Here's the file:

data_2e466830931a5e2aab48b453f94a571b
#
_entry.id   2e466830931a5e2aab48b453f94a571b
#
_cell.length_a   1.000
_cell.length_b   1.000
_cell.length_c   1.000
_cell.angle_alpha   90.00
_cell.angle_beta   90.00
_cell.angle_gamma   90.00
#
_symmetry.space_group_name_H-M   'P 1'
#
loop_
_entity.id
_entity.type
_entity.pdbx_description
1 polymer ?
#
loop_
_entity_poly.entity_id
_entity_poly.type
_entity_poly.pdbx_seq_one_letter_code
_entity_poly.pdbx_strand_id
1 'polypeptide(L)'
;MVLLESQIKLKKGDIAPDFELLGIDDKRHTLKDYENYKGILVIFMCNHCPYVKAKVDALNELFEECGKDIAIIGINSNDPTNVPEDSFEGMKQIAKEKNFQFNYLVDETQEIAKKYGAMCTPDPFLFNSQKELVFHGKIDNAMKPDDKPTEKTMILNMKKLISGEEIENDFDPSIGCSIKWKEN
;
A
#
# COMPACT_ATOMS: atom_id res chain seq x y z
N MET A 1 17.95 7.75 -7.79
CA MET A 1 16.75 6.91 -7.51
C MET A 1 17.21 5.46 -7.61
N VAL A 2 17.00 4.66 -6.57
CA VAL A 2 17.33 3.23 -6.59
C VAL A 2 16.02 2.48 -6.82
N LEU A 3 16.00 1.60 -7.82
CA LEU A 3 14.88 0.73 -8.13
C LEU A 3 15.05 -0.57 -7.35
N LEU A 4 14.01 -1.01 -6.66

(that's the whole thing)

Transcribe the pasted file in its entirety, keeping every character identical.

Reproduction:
data_2e466830931a5e2aab48b453f94a571b
#
_entry.id   2e466830931a5e2aab48b453f94a571b
#
_cell.length_a   1.000
_cell.length_b   1.000
_cell.length_c   1.000
_cell.angle_alpha   90.00
_cell.angle_beta   90.00
_cell.angle_gamma   90.00
#
_symmetry.space_group_name_H-M   'P 1'
#
loop_
_entity.id
_entity.type
_entity.pdbx_description
1 polymer ?
#
loop_
_entity_poly.entity_id
_entity_poly.type
_entity_poly.pdbx_seq_one_letter_code
_entity_poly.pdbx_strand_id
1 'polypeptide(L)'
;MVLLESQIKLKKGDIAPDFELLGIDDKRHTLKDYENYKGILVIFMCNHCPYVKAKVDALNELFEECGKDIAIIGINSNDPTNVPEDSFEGMKQIAKEKNFQFNYLVDETQEIAKKYGAMCTPDPFLFNSQKELVFHGKIDNAMKPDDKPTEKTMILNMKKLISGEEIENDFDPSIGCSIKWKEN
;
A
#
# COMPACT_ATOMS: atom_id res chain seq x y z
N MET A 1 17.95 7.75 -7.79
CA MET A 1 16.75 6.91 -7.51
C MET A 1 17.21 5.46 -7.61
N VAL A 2 17.00 4.66 -6.57
CA VAL A 2 17.33 3.23 -6.59
C VAL A 2 16.02 2.48 -6.82
N LEU A 3 16.00 1.60 -7.82
CA LEU A 3 14.88 0.73 -8.13
C LEU A 3 15.05 -0.57 -7.35
N LEU A 4 14.01 -1.01 -6.66